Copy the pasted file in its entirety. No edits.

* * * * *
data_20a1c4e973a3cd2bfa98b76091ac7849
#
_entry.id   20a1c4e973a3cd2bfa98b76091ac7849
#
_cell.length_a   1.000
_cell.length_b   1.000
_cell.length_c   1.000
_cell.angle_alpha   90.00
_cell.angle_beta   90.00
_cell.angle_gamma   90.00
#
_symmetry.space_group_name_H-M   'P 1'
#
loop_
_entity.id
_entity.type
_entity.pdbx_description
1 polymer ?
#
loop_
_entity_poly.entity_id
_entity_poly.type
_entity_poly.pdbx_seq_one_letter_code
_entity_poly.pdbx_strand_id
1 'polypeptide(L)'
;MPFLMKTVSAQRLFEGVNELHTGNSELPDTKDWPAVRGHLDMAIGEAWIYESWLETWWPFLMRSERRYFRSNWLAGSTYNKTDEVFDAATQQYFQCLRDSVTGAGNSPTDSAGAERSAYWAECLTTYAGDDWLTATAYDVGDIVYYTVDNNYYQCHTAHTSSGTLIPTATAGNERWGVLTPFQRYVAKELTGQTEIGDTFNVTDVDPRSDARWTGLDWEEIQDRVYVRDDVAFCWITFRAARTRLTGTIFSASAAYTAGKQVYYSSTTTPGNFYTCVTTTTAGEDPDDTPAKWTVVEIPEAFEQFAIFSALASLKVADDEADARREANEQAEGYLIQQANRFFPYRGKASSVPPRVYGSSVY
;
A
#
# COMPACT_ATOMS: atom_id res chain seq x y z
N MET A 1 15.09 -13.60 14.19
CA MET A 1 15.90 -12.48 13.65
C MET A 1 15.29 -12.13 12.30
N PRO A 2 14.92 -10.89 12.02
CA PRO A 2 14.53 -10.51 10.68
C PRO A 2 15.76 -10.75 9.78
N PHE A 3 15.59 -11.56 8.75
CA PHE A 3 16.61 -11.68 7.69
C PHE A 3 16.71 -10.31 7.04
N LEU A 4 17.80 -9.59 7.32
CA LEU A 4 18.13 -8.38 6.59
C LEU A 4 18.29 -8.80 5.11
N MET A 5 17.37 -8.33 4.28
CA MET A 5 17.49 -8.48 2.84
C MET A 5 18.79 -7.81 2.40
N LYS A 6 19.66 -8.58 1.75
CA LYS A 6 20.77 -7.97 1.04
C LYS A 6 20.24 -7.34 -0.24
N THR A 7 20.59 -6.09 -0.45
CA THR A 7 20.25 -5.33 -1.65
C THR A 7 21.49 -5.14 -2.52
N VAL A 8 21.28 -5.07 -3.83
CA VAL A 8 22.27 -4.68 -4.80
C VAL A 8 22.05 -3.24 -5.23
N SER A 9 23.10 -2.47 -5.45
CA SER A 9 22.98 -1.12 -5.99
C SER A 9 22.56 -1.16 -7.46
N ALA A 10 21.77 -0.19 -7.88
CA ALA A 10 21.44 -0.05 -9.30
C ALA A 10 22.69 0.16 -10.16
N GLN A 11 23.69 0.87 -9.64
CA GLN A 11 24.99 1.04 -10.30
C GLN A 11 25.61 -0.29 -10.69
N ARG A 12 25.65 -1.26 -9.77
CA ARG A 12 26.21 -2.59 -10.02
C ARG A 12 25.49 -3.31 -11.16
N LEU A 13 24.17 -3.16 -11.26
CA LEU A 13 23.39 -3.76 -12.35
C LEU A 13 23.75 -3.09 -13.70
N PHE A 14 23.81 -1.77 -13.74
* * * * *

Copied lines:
data_20a1c4e973a3cd2bfa98b76091ac7849
#
_entry.id   20a1c4e973a3cd2bfa98b76091ac7849
#
_cell.length_a   1.000
_cell.length_b   1.000
_cell.length_c   1.000
_cell.angle_alpha   90.00
_cell.angle_beta   90.00
_cell.angle_gamma   90.00
#
_symmetry.space_group_name_H-M   'P 1'
#
loop_
_entity.id
_entity.type
_entity.pdbx_description
1 polymer ?
#
loop_
_entity_poly.entity_id
_entity_poly.type
_entity_poly.pdbx_seq_one_letter_code
_entity_poly.pdbx_strand_id
1 'polypeptide(L)'
;MPFLMKTVSAQRLFEGVNELHTGNSELPDTKDWPAVRGHLDMAIGEAWIYESWLETWWPFLMRSERRYFRSNWLAGSTYNKTDEVFDAATQQYFQCLRDSVTGAGNSPTDSAGAERSAYWAECLTTYAGDDWLTATAYDVGDIVYYTVDNNYYQCHTAHTSSGTLIPTATAGNERWGVLTPFQRYVAKELTGQTEIGDTFNVTDVDPRSDARWTGLDWEEIQDRVYVRDDVAFCWITFRAARTRLTGTIFSASAAYTAGKQVYYSSTTTPGNFYTCVTTTTAGEDPDDTPAKWTVVEIPEAFEQFAIFSALASLKVADDEADARREANEQAEGYLIQQANRFFPYRGKASSVPPRVYGSSVY
;
A
#
# COMPACT_ATOMS: atom_id res chain seq x y z
N MET A 1 15.09 -13.60 14.19
CA MET A 1 15.90 -12.48 13.65
C MET A 1 15.29 -12.13 12.30
N PRO A 2 14.92 -10.89 12.02
CA PRO A 2 14.53 -10.51 10.68
C PRO A 2 15.76 -10.75 9.78
N PHE A 3 15.59 -11.56 8.75
CA PHE A 3 16.61 -11.68 7.69
C PHE A 3 16.71 -10.31 7.04
N LEU A 4 17.80 -9.59 7.32
CA LEU A 4 18.13 -8.38 6.59
C LEU A 4 18.29 -8.80 5.11
N MET A 5 17.37 -8.33 4.28
CA MET A 5 17.49 -8.48 2.84
C MET A 5 18.79 -7.81 2.40
N LYS A 6 19.66 -8.58 1.75
CA LYS A 6 20.77 -7.97 1.04
C LYS A 6 20.24 -7.34 -0.24
N THR A 7 20.59 -6.09 -0.45
CA THR A 7 20.25 -5.33 -1.65
C THR A 7 21.49 -5.14 -2.52
N VAL A 8 21.28 -5.07 -3.83
CA VAL A 8 22.27 -4.68 -4.80
C VAL A 8 22.05 -3.24 -5.23
N SER A 9 23.10 -2.47 -5.45
CA SER A 9 22.98 -1.12 -5.99
C SER A 9 22.56 -1.16 -7.46
N ALA A 10 21.77 -0.19 -7.88
CA ALA A 10 21.44 -0.05 -9.30
C ALA A 10 22.69 0.16 -10.16
N GLN A 11 23.69 0.87 -9.64
CA GLN A 11 24.99 1.04 -10.30
C GLN A 11 25.61 -0.29 -10.69
N ARG A 12 25.65 -1.26 -9.77
CA ARG A 12 26.21 -2.59 -10.02
C ARG A 12 25.49 -3.31 -11.16
N LEU A 13 24.17 -3.16 -11.26
CA LEU A 13 23.39 -3.76 -12.35
C LEU A 13 23.75 -3.09 -13.70
N PHE A 14 23.81 -1.77 -13.74